For people worrying about tourism and its problems

Tourism is an easy way to get foreign money. More tourists means a greater strain on local resources. In some cases it can reach a point where it is almost unsustainable. What do you do then?


Most countries see tourism as an easy way of attracting foreign money. Tourists pay for hotel nights, they eat out, they buy souvenirs. They leave their hard-earned cash in the local economy. This drives countries to compete for tourists, and it is what has created such a strong market over the past 40 – 50 years.

What can local authorities do when tourism becomes a problem?

Today there are many destinations to choose from. There also are many tourists who want to spend time away. Cheap flights have attracted greater numbers of tourists who previously would not have been able to travel. Fuel efficient aircraft reduce costs further making long-haul flights affordable too.

The result? Destinations are reaching their capacity.

It may feel like this is a problem in the hot stuffy summer months, but how bad is it?


Venice is a case in point. La Serennissima receives 3 million visitors a year. It has taken to restricting certain areas, like the Piazzala Roma, to locals and people who have the Venezia Unica card. There would be huge crowds in tiny spaces if it didn’t do this.

It’s not a matter of numbers either. Locals find themselves pushed out of their own homes when souvenir shops replace grocery stores. The few who still own property there use AirBnB to rent it out and make some extra money. They move out of Venice and move more tourists in.

It’s a vicious circle.

What can locals do when they can’t walk or drive around their own city because of tourists? What can local authorities do if tourism overloads the local infrastructure?


Increasing prices is one way of curbing the number of tourists. You can’t do this on things locals consume, and that’s a problem. As a result authorities tend to look at increasing room taxes and airport charges. At some point this will affect locals too. They may not catch a flight every day but they will use the airport at some point. (Business travellers are shouting at me right now pointing out they are regular fliers.)

A destination could stop promoting itself to slow down the inbound numbers. This idea sounds good on paper but doesn’t work in practice. Venice doesn’t have to promote itself because it’s always in the news with the film festival and the Biennial. Malta has to promote itself as otherwise people will forget it’s there. You don’t want to go from hero to zero in one season.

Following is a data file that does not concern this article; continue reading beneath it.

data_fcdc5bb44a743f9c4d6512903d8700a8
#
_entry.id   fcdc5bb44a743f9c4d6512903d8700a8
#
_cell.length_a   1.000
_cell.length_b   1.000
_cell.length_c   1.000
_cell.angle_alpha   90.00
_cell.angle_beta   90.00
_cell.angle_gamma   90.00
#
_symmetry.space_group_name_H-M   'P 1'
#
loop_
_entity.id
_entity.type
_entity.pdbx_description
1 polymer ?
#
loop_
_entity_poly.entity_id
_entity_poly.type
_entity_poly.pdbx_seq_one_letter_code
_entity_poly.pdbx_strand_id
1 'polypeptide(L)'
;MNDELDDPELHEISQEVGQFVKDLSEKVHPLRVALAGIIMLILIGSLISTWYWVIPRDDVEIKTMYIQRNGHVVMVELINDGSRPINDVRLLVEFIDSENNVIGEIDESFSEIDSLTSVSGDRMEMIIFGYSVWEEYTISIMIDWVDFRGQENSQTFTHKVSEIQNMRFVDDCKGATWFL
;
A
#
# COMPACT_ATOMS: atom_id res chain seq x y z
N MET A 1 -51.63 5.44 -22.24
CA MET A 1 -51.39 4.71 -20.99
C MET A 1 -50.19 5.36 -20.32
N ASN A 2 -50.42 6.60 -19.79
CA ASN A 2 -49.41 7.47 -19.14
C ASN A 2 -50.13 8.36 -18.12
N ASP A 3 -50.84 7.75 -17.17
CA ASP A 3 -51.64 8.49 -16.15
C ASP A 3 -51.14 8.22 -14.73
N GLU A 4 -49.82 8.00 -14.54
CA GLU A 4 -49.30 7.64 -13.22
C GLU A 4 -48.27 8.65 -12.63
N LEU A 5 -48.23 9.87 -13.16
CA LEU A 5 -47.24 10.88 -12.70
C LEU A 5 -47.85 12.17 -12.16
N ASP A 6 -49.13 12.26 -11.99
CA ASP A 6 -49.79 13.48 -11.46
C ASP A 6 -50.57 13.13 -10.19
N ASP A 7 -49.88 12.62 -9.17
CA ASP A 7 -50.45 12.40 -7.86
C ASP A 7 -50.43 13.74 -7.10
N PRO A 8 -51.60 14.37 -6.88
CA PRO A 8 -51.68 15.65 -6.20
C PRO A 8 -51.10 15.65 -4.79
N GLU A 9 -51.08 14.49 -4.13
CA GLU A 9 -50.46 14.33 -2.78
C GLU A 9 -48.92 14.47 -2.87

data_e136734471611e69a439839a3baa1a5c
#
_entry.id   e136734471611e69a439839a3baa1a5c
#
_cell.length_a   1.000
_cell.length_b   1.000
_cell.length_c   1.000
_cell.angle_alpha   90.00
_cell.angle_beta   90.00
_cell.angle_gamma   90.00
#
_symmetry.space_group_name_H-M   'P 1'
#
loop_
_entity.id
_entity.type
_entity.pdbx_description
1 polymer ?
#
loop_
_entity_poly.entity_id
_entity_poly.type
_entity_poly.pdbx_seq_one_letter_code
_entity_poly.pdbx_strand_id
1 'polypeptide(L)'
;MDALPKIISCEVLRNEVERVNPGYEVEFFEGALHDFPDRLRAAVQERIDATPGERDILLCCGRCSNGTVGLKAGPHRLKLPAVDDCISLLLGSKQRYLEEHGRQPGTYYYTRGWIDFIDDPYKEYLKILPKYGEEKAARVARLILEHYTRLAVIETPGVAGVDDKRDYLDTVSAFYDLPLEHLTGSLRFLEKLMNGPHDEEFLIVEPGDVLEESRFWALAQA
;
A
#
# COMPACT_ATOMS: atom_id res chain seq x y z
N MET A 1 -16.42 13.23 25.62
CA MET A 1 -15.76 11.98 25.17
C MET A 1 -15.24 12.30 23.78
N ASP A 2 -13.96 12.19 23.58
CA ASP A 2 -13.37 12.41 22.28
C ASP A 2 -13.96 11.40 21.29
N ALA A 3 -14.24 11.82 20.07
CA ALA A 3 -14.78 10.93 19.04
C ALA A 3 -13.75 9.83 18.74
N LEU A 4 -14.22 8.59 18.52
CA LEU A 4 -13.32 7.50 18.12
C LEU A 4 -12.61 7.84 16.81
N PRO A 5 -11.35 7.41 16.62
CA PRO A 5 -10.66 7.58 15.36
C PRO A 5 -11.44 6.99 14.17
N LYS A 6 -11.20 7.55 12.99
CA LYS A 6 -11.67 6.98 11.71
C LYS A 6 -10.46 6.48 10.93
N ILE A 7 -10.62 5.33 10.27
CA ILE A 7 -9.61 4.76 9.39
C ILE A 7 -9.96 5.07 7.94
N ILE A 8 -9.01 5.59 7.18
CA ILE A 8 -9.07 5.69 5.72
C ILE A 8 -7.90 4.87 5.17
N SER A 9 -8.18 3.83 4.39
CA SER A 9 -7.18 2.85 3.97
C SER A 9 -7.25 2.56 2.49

What would you do with all the jobs in the tourism sector? Who wants to beg for tourists you pushed away?

Removing or re-positioning government subsidies in the market is a subtle way of tackling the price vs numbers issue. Malta’s Tourism Authority has funding schemes for events which local councils wish to put on. The idea is good; create an event to attract people away from hotspots like Valletta and we’ll help you with the funding. They can tweak this to work during the summer months when overcrowding is more of a problem. With this solution, you’re spreading the numbers around so hotspots aren’t as packed as they could be.

Air Malta 9H-AEO Airbus A320-214 (c) Baldo Fabio Scotti

Malta also has subsidies for people wishing to refurbish restaurants and hotels4. Reducing the subsidy, or narrowing the eligibility criteria to exclude high-end hotels for example, would provide segments of the industry with less money. Operators will have to increase their prices to meet their costs and this will in turn affect the market. With this solution you can help smaller companies whilst increasing high-end prices whose customers would not be as price-sensitive.

Is this dangerous? What if higher prices cause a market segment to collapse? What if you scare tourists away by prices too high for them?


The real answer is there is no silver bullet. Anyone who tells you there is a simple solution for something as complex as tourism is lying. This is a Rubik’s cube because anything you change will affect everything else, sometimes in unpredictable ways. (I’ve written about the Brexit effect on Maltese tourism before.)

Japan is now beginning to face the same problems. People wonder if it will lose its charm as it tries to attract more visitors. Given what we know about tourism, I’d say the risk is there. I hope the Japanese will figure out a way to solve this.

Anyone claiming there is a simple solution is lying

One thing is clear: this problem affects many cities and many countries. No one has solved it yet. We can all learn from each other’s mistakes. As different cities experiment with different approaches, we can see what works and adopt best practices from one another.

When it comes to tourism we should share solutions and prevent problems, not the other way round.

Share this with someone working in the tourist industry!


  1. Venice to separate tourists and locals over busy May Day weekend; Francesca Street; CNN; 2018-04-28
  2. Has tourism killed Venice?; Greg Dickinson; The Telegraph; 2018-08-17
  3. Local funding schemes; Malta Tourism Authority; (Retrieved 2018-10-23)
  4. National Subsidy Scheme for Accommodation Facilities and Restaurants; Ministry of Tourism; (Retrieved 2018-10-23)
  5. Brexit threatens Malta’s tourist industry (Does it have to?); Antoine Borg; Brain, not ego; 2018-07-03
  6. Japan: the land of the rising tourist tide; Duncan Craig; The Sunday Times of London; 2018-06-03

All references were valid and correct when this article was published. Changes to referenced websites or web pages may render some references invalid. If this is the case, please leave a comment below.


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